I am building a dividing half-wall/shelving unit to separate my living room from entrance door. I am planning to put a bench on the side closer to the door (so me and my guests can sit down while lacing shoes) and I am wondering about what kind of material should i use for this bench?

Approximate dimensions will be 3-4 feet length(or width), 16 inches deep and 17 inches from the floor.

I want to make sure that this bench can withstand big loads (some of my friends are big) I was thinking about using 1 inch thick plywood sheet on top of 2 2x3s, but I am not too sure about it. I also don't want it to be too thick or have some posts in the middle, because I want to be able to put shoes under it.

Can someone recommend what materials should I use and possible construction of this bench (or point in right direction) ?

  • @tester101 - Thanks for editing title of the question, but it changes the meaning of the question, makes it blurry. I am specifically looking for materials and (maybe) designs, so i would like to include word materials in the title
    – Alex
    Feb 8, 2012 at 20:16
  • 1
    Is this bench going to be cantilevered out from the wall or will there be supports at the end?
    – auujay
    Feb 8, 2012 at 21:08
  • 1
    You could probably use plywood ripped to 3" and glue them together for your supports, and maybe put a trim skirt of plywood around the top that is the size of the supports plus top...or even trim it with a better piece of wood.
    – lqlarry
    Feb 9, 2012 at 2:58

3 Answers 3


Take a look at these Standardized Work Table Plans as it might give you some ideas. Obviously you would not need the lower shelf, but otherwise it would be similiar (but scaled down), and this thing can hold a lot of weight!

Table Top Design
(source: eaa1000.av.org)

  • thanks, it is nice. however I would like to avoid using 2x4s as they consume too much space...Would it work with 2x3s or 2x2?
    – Alex
    Feb 8, 2012 at 20:46
  • I think the key with a plywood top is just ensuring its adequately supported below so that it does not sag and crack. If you are worried you can space the supports closer together while going down in size.
    – Steven
    Feb 8, 2012 at 21:04
  • Based on @Steven design, I would probably add chain going from the corners opposite of the wall, at 45 degrees, connected to the wall using some sort of eye bolt and washers (making sure to hit the frame in the bench and studs in the wall). If there's no support for the bench below, and your friends being on the bigger side, you'll need something to support the weight and not rip it from the wall. That would leave the below perfectly clear for shoes and storage.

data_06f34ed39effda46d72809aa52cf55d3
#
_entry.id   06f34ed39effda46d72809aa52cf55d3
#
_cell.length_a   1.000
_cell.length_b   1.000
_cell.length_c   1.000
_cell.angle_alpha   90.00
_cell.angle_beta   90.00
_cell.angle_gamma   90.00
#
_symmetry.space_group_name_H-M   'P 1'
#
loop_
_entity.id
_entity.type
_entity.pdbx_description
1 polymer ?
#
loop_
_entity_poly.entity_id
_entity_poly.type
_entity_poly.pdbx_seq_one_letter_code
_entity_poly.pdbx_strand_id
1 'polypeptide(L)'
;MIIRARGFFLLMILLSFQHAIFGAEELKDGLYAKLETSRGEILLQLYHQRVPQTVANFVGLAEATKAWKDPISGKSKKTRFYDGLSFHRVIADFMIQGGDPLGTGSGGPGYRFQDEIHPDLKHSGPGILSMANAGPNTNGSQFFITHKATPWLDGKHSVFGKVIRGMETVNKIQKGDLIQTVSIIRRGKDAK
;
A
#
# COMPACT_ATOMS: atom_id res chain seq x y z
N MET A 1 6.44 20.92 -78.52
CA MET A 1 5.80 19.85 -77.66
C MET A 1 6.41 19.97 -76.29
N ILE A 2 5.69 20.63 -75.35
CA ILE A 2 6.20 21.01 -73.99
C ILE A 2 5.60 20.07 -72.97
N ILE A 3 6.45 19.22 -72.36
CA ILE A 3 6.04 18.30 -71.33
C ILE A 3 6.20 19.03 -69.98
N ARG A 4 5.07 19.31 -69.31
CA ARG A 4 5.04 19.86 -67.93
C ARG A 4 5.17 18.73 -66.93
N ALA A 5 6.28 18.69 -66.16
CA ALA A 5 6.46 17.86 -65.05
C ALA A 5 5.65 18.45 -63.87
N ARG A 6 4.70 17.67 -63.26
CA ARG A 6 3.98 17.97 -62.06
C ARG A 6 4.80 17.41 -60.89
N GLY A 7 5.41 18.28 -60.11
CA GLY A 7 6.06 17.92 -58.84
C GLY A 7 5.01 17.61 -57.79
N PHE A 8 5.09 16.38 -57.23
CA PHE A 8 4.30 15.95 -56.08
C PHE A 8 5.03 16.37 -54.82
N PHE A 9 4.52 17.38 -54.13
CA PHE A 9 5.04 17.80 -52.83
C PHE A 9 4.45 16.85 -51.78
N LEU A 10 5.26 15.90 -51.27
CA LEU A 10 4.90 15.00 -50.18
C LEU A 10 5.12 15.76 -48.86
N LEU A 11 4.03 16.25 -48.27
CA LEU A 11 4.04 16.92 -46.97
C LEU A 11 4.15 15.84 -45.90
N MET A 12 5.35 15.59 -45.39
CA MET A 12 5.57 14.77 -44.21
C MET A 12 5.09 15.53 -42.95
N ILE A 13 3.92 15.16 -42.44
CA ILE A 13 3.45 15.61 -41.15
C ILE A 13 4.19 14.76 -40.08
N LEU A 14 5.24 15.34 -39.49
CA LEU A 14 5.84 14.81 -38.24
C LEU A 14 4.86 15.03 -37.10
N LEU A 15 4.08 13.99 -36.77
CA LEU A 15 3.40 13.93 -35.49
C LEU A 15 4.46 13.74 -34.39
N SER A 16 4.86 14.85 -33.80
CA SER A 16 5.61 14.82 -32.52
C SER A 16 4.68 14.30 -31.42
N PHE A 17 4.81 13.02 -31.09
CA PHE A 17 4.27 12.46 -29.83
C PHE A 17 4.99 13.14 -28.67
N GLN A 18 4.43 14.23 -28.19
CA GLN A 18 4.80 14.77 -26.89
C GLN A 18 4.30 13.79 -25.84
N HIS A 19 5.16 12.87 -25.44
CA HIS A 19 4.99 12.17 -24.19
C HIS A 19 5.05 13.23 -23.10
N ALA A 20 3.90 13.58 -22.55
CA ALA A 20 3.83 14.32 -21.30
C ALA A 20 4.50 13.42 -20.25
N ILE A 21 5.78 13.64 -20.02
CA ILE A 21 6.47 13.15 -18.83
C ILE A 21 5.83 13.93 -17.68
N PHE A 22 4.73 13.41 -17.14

– lsiunsuex
    Feb 9, 2012 at 12:11
  • personally, i would not add the lateral cross support bars. you are not really gaining any strength by doing that... I would simply put 3, 4 or 5 parallel beams across the long span with the ply board on top.. that way the nails /screws in the ply will add the flex support. --
    – Hightower
    Mar 22, 2019 at 2:53

I have such a bench at the entrance to my home. It wraps around two walls of a closet. The third wall of the closet is an exterior wall; the fourth wall of the closet has the closet door.

It is made of 3/4" thick medium density fiberboard (MDF), and is painted white to match the house's MDF trim. It is about 17" tall, and has two layers of cubbies. The cubbies are about 14" on-center. The cubby dividers are structural, and are also made of the 3/4" thick MDF. The top layer of the bench consists of two layers of MDF. There is a custom 3 1/2" thick cushion on top of the bench.

The cubbies are very convenient for storing shoes, gloves, and other items that are put on or taken off at the door.

You might want to choose a material that is more water-resistant than MDF.


I'd use 2x4s on 16" centers supported from underneath with 2x4 legs to the floor on each end and some triangular pieces at the top back of the legs to prevent skewing. 1 inch wider on the face of the bench is not much of a loss of space. Use whatever you like for the top but I wouldn't go less than 3/8" thick. I'd be more worried about how close the front of the bench is to the door, I'd hate to have to take the bench out to bring in a new refrigerator.

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